In its September 29, 2000 order, the district court found the initial investigatory stop valid, but concluded that Mlynar lacked sufficient probable cause to arrest respondent.  All criminal charges against respondent were dismissed.  This appeal follows. 

D E C I S I O N

1.                  Standard of Review

 

            When reviewing pretrial orders on motions to suppress evidence, [reviewing courts] may independently review the facts and determine, as a matter of law, whether the district court erred in suppressing--or not suppressing--the evidence. 

 

State v. Harris, 590 N.W.2d 90, 98 (Minn. 1999) (citation omitted).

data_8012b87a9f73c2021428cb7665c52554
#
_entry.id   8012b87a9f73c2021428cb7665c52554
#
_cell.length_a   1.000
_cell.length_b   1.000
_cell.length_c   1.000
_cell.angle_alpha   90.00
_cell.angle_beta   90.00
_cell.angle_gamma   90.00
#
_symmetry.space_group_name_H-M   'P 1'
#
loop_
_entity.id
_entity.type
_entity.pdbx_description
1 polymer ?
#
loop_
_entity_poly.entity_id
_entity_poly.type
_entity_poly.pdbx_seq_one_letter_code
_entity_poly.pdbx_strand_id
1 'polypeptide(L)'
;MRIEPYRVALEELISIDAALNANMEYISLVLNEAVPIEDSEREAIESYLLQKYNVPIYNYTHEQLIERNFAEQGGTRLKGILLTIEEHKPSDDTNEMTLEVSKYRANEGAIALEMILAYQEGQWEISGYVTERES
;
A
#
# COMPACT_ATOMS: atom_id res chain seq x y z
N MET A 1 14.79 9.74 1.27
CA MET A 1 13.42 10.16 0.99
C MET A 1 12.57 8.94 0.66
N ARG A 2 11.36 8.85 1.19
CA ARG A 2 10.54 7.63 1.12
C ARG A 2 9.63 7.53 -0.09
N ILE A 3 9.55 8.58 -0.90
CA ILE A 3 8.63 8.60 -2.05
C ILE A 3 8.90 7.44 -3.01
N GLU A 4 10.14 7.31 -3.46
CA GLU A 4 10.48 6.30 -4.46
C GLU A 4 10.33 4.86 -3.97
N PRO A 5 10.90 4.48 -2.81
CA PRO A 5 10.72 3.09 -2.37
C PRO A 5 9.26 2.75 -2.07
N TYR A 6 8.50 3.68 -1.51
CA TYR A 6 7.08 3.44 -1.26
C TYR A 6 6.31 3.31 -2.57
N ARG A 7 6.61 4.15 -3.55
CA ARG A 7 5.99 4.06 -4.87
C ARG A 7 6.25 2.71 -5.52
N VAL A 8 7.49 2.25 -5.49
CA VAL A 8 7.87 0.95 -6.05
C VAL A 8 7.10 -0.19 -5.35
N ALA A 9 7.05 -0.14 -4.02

2.         Critical Impact

            Because the charges against respondent were dismissed as a result of suppression of evidence, the state has clearly and unequivocally shown that the district court’s order will have a “critical impact” on the state’s ability to prosecute respondent successfully and thus this appeal is properly before this court.  State v. Scott, 584 N.W.2d 412, 416 (Minn. 1998) (citing State v. Zanter, 535 N.W.2d 624, 630 (Minn. 1995)).  

3.         Probable Cause